Yu et al. found a five-microRNA signature (let-7a, miR-21, miR-137, miR-372, miR-182*) associated with survival and cancer relapse in NSCLC (non-small cell lung cancer) patients (Abdurakhmonov et al., 2008). Another specific marker for squamous cell lung carcinoma is miR-205, according to a microarray study performed by Lebanony et al., who found a strong association between the expression levels of miR-205 and squamous cell lung carcinoma histology (Barshack et al., 2010).
In addition to the already mentioned miRNAs, miR-31 is found to act as an oncogenic miRNA by targeting mRNAs encoding two anti-tumoral proteins, LATS2 (large tumor-suppressor 2) and PPP2R2A (PP2A regulatory subunit B alpha isoform) (Anand et al., 2010). Chou and co-workers discovered that miR-7 promotes EGFR-mediated tumorigenesis in lung cancer by targeting ERF (Ets transcriptional repressor) thus modulating cell growth (Choudhry and Catto, 2011). However, miR-7 seems to have a dual function of oncogene/tumor-suppressor miRNA. Xiong et al. indeed found that overexpression of miR-7 in NSCLC A549 cells inhibits cells proliferation and induces apoptosis by targeting anti-tumoral protein Bcl-2 (Shao et al., 2011).
Another miRNA that displays a tumor-suppressor role in lung cancer is miR-451. Wang et al. demonstrated not only that this miRNA is the most downregulated in NSCLC tissues, but also that it regulates survival of cells partially through the downregulation of the oncogene RAB14 (Ras-related protein 14) (Bian et al., 2011).
Breast cancer is the second leading cause of cancer deaths in the developed world and the most commonly diagnosed cancer in women (Bonev et al., 2011). A miRNA expression profile study for breast cancer was conducted by Iorio et al. The authors found 13 miRNAs differentially expressed between tumor and normal tissues: among the upregulated ones there were oncogenic miR-21 and miR-155, while miR-10b, let-7 miR-125b, miR-145 and miR-205 were found downregulated (Calin et al., 2005). The latter directly targets HER3 receptor and blocks the activation of downstream Akt, inhibiting cell proliferation. Moreover, miR-205 sensitizes cells to Gefitinib and Lapatinib, two tyrosine-kinase inhibitors, promoting apoptosis (Iorio et al., 2009).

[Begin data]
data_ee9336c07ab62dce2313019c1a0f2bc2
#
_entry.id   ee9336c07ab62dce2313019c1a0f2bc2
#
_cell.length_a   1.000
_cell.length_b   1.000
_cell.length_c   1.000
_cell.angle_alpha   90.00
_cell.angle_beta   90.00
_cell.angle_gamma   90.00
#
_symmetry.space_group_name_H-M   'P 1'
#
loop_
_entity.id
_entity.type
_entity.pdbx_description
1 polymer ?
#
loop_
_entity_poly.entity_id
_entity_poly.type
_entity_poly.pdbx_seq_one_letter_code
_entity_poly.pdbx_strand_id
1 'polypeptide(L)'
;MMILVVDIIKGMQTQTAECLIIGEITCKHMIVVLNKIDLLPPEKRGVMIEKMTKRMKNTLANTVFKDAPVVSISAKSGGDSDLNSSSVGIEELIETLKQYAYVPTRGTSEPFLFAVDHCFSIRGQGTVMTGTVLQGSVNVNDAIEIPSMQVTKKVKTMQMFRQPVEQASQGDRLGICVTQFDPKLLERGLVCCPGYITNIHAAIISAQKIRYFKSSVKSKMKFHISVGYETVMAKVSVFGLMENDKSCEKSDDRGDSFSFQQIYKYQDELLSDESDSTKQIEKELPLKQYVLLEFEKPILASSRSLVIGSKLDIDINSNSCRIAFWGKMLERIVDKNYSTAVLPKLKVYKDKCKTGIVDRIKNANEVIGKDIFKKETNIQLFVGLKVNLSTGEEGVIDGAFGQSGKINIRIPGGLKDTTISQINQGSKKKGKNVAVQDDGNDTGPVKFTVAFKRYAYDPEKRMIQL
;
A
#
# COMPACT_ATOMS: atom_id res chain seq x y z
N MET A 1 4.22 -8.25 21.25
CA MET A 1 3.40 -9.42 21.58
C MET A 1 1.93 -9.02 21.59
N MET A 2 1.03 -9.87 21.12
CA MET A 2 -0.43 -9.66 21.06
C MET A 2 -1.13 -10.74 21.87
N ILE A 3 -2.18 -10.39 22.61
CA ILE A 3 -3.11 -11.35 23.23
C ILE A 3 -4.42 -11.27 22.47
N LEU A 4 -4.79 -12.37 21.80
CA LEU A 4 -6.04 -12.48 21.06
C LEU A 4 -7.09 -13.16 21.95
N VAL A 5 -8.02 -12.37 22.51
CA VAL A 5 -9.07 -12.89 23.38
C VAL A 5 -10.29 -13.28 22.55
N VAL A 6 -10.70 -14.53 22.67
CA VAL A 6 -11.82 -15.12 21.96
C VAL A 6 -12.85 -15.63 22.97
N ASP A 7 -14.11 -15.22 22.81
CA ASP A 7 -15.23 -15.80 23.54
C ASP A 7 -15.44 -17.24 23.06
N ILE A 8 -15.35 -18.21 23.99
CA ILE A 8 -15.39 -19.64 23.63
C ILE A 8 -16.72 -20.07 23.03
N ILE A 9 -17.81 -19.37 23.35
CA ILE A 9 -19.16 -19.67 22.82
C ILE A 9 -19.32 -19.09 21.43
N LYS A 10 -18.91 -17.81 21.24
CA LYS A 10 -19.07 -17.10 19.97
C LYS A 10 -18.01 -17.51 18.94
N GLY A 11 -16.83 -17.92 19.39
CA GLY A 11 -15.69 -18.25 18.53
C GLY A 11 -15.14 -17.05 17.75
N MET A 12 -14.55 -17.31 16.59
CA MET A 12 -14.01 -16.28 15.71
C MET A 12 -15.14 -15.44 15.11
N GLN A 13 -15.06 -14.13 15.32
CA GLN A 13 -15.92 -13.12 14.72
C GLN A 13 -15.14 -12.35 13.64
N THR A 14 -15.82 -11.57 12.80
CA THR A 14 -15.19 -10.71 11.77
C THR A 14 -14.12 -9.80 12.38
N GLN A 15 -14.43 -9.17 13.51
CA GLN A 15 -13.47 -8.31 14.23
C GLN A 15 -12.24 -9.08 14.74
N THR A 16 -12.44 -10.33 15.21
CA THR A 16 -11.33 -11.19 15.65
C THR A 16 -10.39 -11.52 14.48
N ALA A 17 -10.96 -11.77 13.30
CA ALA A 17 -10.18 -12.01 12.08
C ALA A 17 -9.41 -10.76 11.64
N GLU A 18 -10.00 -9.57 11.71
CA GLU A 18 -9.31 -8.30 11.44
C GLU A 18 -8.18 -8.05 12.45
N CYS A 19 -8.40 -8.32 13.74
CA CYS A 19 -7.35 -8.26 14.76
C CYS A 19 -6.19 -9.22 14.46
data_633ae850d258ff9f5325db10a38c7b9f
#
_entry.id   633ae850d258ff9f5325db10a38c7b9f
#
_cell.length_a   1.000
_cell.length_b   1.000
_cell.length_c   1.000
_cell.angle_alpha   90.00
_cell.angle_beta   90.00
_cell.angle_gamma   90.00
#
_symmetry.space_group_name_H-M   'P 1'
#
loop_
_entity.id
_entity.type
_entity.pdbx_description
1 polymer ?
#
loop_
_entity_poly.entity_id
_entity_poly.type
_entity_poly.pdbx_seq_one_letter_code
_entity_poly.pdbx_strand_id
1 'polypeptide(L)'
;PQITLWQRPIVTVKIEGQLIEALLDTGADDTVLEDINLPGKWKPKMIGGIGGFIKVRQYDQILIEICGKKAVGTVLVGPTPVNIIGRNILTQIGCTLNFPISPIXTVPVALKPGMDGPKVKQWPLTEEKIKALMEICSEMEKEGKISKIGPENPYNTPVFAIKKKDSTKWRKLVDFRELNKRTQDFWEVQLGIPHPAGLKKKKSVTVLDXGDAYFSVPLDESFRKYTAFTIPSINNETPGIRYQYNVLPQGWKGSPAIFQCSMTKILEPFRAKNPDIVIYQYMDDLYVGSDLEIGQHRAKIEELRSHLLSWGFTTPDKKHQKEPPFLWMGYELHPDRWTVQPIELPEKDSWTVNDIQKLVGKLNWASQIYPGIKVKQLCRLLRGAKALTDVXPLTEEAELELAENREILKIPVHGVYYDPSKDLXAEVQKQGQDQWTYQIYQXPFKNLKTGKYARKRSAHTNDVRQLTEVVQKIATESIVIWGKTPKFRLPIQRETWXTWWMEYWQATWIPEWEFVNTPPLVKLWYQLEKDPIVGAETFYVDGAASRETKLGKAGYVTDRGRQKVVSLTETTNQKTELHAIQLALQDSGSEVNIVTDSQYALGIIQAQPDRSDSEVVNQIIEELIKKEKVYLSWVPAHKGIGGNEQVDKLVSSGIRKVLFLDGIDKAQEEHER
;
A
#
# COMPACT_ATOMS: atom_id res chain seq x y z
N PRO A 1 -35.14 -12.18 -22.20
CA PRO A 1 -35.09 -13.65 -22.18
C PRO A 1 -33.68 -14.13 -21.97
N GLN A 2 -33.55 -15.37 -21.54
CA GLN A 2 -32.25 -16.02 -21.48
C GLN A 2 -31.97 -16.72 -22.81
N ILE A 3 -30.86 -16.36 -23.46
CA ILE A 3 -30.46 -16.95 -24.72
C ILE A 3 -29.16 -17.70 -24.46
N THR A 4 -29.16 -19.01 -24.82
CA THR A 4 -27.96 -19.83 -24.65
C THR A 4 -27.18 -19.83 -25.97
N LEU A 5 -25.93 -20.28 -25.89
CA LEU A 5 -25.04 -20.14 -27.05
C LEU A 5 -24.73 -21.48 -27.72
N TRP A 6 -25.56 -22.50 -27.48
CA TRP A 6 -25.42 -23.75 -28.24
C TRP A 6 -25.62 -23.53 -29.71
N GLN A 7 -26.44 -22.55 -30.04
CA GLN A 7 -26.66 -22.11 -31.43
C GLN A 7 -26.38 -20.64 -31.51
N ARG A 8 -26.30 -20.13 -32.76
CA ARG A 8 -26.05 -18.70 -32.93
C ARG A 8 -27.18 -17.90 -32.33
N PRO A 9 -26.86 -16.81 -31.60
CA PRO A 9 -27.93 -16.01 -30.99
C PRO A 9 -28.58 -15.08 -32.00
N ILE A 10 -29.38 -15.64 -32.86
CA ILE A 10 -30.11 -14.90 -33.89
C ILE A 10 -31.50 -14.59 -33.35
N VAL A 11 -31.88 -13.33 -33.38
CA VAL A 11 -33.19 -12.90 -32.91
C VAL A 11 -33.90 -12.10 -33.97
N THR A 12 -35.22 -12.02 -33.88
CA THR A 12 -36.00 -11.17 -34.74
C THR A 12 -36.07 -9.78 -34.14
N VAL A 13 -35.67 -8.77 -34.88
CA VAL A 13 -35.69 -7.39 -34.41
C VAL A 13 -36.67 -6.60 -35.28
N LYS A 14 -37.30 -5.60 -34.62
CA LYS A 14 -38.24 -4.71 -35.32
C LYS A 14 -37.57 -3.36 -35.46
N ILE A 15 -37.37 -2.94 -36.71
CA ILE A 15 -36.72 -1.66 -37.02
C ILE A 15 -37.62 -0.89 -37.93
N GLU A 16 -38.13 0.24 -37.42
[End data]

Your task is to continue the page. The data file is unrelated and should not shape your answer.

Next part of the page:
Shi et al. found that miR-301 has an oncogenic role in breast tumor by targeting FOXF2, BBC3, PTEN and COL2A1. Its upregulation promotes proliferation, migration, invasion and tumor formation. Moreover, by cooperating with its host gene SKA2, miR-301 promotes the aggressive breast cancer phenotype with nodal or distant relapses (Akao et al., 2011).
Heyn and co-workers identified miR-335 as a tumor-suppressor gene. It controls different factors of the upstream BRCA1 regulatory pathway (such as ERa, IGF1R, SP1), inducing an upregulation of the tumor suppressor gene BRCA1 (Heyn et al., 2011).
In 2008 a study conducted by Schetter et al. the authors performed miRNA microarray expression profiling comparing 84 pairs of tumors (colon adenocarcinoma) and adjacent non-tumoral tissues (Schetter et al., 2008). They found 37 differentially expressed miRNAs; among them miR-20a, -21, -106, -181b and -203 levels were higher in tumor specimens. The overexpression of miR-21 and its role in tumor proliferation in several kind of cancers has already been described before. Also miR-20a belongs to the miR-17-92 cluster, whose overexpression promotes cell proliferation (Hayashita et al., 2005) and increased tumor size.
One of the most recent tumor suppressor miRNAs found in colorectal cancer is miR-137. Balaguer et al. reported that this miRNA is constitutively expressed in the normal colonic epithelium but during the early events of colorectal carcinogenesis it is silenced through promoter hyper-methylation. Moreover, its re-expression in vitro inhibits cell proliferation in a cell specific manner. These findings suggest a prognostic role for miR-137 (Balaguer et al., 2010).
It has been recently demonstrated by Sarver et al. that miR-183 has an oncogenic role in colon cancer (but also in synovial sarcoma and rhabdomyosarcoma) through its regulation of the expression levels of 2 tumor suppressor genes, EGR1 and PTEN. The authors also provided evidence that knockdown of miR-183 affects cellular migration and they suggest that pharmaceutical intervention on tumor characterized by the upregulation of miR-183 may be useful as anti-cancer therapy (Chen et al., 2010).
One of the most common malignant tumors is hepatocellular carcinoma. Murakami et al. analysed the miRNA expression profiles in 25 specimens of hepatocellular carcinoma compared with adjacent non-tumoral tissues and nine chronic hepatitis specimens (Murakami et al., 2006). miR-222, miR-17-92 and miR-106a exhibited higher expression in tumor tissues than in the normal ones and were found associated with the tumor differentiation status.
Pineau et al. performed profiling studies on 104 hepatocellular carcinoma tissue specimens, 90 cirrhotic, 21 normal and 35 hepatocellular carcinoma cell lines (Pineau et al., 2010). They found a 12 miRNA signature that characterizes tumor progression starting from normal liver, to cirrhosis to full blown tumor. Among them, miR-21, miR-221/222, miR-34a and miR-224 were found overexpressed in the progression signature. miR-224 overexpression is connected with the regulation of cell proliferation, cell migration and metastasis (Chemistry, 2010).